New Qld political reforms poised to pass

Queensland Local Government amendments will give Minister Stirling Hinchliffe greater powers

A series of reforms aimed at stamping out corruption within Queensland councils is expected to pass state parliament after a third straight day of debate.

The reforms proposed by the Labor government on the back of an ongoing Crime and Corruption Commission probe into misconduct at local government level has dominated the parliamentary sitting week, which ends on Thursday.

Labor has the numbers to pass the new legislation, part of which would give Local Government Minister Stirling Hinchliffe more powers to dismiss councillors charged with corruption or integrity offences.

It comes after Mr Hinchliffe issued a show-cause notice to the Ipswich City councillors a fortnight ago warning they would be sacked after continued corruption allegations against the council.

Mayors from Logan and Fraser Coast have also been charged by the CCC over misconduct offences.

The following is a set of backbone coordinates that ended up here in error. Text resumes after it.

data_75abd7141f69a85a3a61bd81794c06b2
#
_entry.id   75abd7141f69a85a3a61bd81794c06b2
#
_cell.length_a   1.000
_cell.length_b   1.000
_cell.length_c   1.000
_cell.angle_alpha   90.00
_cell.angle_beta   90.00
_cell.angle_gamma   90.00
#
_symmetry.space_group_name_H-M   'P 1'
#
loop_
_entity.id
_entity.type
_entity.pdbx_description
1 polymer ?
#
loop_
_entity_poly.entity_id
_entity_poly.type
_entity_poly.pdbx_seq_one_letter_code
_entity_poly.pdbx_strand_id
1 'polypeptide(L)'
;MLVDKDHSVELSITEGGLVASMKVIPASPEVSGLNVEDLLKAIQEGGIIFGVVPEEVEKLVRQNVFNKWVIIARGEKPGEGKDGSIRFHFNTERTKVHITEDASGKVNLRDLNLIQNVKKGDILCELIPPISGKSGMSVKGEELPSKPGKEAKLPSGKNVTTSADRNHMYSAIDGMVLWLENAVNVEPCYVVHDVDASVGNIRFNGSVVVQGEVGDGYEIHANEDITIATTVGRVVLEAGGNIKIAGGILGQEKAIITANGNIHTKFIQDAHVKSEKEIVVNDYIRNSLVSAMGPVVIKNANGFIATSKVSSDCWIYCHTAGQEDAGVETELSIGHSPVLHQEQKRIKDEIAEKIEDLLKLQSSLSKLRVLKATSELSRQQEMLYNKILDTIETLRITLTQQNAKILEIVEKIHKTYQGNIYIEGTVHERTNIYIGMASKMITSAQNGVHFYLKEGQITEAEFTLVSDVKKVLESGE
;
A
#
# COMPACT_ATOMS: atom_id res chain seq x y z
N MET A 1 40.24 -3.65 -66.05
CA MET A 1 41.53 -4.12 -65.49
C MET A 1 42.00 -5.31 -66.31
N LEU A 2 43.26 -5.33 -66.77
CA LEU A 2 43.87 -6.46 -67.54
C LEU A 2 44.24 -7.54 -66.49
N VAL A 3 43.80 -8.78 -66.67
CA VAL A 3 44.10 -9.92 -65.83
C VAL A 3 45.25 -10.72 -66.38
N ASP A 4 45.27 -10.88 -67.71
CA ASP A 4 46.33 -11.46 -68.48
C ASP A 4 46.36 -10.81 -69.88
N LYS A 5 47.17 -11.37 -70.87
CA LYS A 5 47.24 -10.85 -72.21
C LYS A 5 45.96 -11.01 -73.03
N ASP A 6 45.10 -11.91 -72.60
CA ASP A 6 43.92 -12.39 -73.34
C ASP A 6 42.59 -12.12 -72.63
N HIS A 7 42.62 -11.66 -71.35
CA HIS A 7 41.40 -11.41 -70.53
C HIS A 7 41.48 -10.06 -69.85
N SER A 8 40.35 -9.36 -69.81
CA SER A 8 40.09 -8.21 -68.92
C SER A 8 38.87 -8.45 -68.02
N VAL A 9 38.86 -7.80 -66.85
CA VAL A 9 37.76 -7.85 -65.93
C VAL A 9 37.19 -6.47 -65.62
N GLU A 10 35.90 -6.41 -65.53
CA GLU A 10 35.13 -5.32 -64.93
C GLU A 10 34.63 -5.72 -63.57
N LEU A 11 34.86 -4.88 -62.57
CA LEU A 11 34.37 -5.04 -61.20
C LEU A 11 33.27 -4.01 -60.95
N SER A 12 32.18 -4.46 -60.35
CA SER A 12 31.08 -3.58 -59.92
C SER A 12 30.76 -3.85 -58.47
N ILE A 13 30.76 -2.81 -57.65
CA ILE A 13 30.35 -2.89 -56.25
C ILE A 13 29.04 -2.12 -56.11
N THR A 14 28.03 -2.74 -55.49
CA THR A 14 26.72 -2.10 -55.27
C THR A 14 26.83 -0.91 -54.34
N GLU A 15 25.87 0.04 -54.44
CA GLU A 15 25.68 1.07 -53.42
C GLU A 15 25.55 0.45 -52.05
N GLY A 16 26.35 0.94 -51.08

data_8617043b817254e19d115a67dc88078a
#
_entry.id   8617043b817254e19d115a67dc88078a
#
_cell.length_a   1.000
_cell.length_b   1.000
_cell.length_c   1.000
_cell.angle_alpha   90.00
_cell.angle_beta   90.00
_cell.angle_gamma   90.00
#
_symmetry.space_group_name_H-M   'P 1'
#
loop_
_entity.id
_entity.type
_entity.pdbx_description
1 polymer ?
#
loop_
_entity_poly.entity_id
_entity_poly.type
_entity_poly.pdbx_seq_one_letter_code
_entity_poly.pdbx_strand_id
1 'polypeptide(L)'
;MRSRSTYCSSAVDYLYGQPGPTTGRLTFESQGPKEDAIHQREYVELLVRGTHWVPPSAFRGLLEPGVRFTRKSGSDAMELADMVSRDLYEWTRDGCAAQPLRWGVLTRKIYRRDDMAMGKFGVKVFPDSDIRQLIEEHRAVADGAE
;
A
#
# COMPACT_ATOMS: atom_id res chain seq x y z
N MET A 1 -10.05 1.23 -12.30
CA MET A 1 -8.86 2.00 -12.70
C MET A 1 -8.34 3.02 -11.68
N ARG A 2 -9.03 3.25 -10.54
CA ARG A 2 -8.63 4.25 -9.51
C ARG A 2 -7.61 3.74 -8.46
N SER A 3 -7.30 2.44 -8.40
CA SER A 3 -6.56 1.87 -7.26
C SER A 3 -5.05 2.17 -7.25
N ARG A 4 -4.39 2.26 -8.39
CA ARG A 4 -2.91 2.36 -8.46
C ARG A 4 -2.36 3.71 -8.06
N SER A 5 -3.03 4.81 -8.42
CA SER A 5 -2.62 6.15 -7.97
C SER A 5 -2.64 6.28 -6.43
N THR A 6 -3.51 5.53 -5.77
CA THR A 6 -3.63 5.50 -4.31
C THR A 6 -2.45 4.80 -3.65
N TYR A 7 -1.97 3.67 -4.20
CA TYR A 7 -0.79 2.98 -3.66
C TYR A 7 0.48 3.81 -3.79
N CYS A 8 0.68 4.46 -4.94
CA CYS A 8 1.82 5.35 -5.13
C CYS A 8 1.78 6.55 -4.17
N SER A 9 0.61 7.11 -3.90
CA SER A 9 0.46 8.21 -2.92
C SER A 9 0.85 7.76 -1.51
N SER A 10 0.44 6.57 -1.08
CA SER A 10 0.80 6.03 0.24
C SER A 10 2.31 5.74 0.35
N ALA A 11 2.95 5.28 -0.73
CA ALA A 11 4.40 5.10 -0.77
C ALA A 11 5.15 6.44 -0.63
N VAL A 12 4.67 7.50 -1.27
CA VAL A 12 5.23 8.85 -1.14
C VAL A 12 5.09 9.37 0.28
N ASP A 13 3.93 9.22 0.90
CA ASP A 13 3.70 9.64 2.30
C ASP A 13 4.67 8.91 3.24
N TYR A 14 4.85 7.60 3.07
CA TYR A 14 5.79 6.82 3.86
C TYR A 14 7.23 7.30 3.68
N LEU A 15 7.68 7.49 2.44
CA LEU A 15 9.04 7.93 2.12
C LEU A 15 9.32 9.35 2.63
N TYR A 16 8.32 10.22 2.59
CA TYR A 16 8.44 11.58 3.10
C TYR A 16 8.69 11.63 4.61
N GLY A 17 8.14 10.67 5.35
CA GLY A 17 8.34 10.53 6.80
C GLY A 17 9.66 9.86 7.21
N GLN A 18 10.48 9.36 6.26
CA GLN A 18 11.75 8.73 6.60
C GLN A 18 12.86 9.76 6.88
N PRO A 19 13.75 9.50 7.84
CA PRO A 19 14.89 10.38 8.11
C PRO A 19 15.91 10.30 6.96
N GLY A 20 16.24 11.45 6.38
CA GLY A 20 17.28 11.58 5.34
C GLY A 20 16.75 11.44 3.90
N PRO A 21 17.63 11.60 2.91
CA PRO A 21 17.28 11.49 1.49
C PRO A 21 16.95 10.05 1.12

Amid the ongoing debate, the Liberal National Party says it will vote against a clamp down on donations from property developers to political parties.

Greens MP Michael Berkman is also against the proposal but he says Labor's mooted ban doesn't go far enough.

Mr Berkman said donations should also extend to individuals and unions.

"We need to see a cap on all political donations, a cap on all election spending, so that Queenslanders can have faith they're being put front and centre."

Other measures in the reforms include a code of conduct for councillors that would bring them into line with MPs and government staffers, and a councillor conduct tribunal to hear and rule on misconduct allegations.